3) No argument here. One charge is better than two, but a felony record is a felony record.

4) No argument here either. Some people do manage to transcend felonies. I even know some who went on to become professionals. But it's a much longer and harder road to personal and/or financial success.

Understand one thing: the prosecutor dropped one charge for purposes of a disposition, meaning that if he gets his plea back, he goes back to square one. He will be facing two felonies again and will have to beat both of them to do as well as whatever his present deal is. I say that because in my experience, once you go against the prosecutor on one agreement, he is not going to give him another plea. That means he'll have to try two cases.

He may have things to work with on the case, as they did wait 3 years to come after him, and that may give his lawyer some mileage, but there are never any guarantees when it comes to trials. The only guarantee the system does give you is in a negotiated plea agreement.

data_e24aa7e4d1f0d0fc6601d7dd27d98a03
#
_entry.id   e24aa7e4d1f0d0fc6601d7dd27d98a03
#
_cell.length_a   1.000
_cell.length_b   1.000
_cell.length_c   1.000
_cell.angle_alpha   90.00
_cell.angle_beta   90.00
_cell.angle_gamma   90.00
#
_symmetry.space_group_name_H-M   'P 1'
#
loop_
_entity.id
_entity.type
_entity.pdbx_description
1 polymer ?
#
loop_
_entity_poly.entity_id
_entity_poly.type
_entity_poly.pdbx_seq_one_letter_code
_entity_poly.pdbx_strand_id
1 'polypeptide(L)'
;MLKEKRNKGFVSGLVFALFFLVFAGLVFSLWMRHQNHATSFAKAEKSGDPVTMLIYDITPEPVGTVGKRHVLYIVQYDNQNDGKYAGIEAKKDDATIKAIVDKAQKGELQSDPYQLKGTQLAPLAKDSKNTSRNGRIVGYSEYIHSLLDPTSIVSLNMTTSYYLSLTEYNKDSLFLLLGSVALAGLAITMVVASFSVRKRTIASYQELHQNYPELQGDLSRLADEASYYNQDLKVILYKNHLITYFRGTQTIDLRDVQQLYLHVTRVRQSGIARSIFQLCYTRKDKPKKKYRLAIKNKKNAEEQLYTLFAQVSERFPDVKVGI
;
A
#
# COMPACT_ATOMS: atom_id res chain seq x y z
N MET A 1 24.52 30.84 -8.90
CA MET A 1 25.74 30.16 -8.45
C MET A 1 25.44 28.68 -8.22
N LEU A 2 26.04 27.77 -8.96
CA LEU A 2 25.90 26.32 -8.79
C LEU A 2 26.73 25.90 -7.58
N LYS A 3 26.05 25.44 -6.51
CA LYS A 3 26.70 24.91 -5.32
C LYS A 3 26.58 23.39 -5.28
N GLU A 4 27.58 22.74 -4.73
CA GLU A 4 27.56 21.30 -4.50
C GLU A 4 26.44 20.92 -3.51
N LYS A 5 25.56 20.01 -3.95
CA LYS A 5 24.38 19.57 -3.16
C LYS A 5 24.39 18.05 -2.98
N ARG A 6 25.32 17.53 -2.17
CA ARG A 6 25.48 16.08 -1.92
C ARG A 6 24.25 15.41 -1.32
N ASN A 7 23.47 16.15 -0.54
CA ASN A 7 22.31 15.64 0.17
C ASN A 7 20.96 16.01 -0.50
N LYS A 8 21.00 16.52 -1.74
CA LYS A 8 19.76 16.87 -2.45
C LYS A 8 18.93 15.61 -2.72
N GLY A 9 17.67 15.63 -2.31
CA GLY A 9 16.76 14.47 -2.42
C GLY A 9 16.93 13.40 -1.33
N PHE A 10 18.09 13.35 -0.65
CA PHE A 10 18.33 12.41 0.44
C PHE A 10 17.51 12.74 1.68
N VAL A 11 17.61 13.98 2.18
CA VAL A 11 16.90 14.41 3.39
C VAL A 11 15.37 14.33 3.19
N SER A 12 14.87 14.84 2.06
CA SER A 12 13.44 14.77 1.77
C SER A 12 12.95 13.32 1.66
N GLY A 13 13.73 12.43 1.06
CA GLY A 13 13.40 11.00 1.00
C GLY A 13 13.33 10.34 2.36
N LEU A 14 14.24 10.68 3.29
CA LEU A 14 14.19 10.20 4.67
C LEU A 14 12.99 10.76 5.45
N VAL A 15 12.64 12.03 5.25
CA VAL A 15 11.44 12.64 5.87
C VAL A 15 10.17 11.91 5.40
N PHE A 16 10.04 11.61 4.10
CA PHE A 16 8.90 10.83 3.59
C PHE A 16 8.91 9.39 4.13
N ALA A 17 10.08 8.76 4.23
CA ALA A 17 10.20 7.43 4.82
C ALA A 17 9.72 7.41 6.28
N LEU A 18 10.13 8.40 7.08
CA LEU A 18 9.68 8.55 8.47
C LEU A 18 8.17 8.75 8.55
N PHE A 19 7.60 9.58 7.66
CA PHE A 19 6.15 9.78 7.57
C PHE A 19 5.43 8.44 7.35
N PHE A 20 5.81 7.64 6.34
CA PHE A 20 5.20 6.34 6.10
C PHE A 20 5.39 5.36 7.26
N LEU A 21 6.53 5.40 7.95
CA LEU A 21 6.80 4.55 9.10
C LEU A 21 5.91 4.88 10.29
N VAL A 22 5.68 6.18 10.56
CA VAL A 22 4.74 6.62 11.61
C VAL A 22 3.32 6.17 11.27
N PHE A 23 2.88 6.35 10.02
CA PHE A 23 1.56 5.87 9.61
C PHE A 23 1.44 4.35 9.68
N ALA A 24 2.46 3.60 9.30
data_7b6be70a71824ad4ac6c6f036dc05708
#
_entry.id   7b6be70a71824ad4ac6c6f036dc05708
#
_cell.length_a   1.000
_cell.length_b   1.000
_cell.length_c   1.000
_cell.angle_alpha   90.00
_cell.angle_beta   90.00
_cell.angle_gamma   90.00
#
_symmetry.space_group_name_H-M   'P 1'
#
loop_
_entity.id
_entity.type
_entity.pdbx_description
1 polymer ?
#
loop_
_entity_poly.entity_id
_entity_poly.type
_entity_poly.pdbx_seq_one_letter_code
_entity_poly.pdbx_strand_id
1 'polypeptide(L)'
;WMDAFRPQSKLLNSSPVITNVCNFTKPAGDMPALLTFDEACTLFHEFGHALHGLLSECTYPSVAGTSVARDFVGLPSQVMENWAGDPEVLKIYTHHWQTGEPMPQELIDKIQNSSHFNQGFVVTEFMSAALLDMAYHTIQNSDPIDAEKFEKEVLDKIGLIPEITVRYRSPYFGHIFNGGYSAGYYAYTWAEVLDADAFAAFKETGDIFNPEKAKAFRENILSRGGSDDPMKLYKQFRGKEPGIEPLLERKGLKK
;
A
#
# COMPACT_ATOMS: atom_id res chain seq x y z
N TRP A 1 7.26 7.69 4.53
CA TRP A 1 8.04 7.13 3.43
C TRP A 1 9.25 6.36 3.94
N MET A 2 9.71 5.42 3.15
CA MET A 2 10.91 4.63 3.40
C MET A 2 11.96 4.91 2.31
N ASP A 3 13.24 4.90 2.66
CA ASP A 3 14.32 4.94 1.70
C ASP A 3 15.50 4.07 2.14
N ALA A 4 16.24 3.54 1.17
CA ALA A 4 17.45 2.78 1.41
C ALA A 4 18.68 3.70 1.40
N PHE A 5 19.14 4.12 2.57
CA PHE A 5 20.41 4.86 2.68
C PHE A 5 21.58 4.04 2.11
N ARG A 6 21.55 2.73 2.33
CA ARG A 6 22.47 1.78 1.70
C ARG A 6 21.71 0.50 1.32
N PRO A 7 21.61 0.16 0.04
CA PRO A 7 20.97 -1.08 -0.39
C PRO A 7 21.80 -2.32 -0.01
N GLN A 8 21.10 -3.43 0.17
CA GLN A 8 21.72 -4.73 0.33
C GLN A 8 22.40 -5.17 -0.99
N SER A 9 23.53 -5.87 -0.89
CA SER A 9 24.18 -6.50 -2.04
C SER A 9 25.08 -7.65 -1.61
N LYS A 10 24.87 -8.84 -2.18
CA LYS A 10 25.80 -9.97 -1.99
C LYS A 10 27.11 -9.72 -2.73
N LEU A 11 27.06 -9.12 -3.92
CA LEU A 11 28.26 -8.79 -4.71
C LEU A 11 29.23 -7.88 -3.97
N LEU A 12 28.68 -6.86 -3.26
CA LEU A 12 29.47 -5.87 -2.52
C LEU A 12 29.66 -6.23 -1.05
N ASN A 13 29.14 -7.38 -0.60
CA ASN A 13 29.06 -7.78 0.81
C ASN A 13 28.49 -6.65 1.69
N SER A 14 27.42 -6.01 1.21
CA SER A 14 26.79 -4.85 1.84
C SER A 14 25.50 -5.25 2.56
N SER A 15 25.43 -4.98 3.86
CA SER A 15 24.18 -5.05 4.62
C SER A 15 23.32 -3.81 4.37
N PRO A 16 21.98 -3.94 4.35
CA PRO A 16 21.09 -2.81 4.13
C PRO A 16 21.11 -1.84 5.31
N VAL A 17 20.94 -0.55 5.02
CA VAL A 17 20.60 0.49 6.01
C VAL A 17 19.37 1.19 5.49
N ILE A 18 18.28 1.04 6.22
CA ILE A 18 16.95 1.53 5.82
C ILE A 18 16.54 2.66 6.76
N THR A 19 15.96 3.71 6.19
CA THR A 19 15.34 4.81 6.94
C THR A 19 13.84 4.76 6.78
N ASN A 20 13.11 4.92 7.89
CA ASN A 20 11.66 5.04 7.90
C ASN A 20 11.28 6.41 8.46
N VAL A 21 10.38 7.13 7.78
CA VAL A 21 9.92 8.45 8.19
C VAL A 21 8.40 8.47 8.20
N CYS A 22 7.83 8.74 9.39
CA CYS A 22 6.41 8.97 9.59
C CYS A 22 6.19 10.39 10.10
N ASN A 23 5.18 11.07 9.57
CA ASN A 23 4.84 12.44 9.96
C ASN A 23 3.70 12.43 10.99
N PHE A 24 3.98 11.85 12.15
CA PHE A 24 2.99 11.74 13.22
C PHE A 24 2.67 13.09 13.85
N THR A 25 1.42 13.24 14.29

I realize that very little of this is what you want to hear and I am very sorry not to have better news to give you.

Customer: replied 7 months ago.

Thank you for clarifying the situation. I have one last question. Michael
is to make a plea in a few weeks. At this point his father and I are
considering having him not plea to the one felony and taking the case to
trial where pertinent information can be introduced to, hopefully, prevent
him from becoming a convicted felon. The evidence that we think is
pertinent:
1. The fact he was not "in the business" of selling these drugs, and the
only reason he pursued this is that his acquaintance cajoled him to make
this sale (as encouraged by the Fairfax County police so this kid could cut
a deal)
2. He is an excellent student, with a future that is about to be destroyed
if he is convicted of a felony
3. He has ADHD and suffers from bouts of depression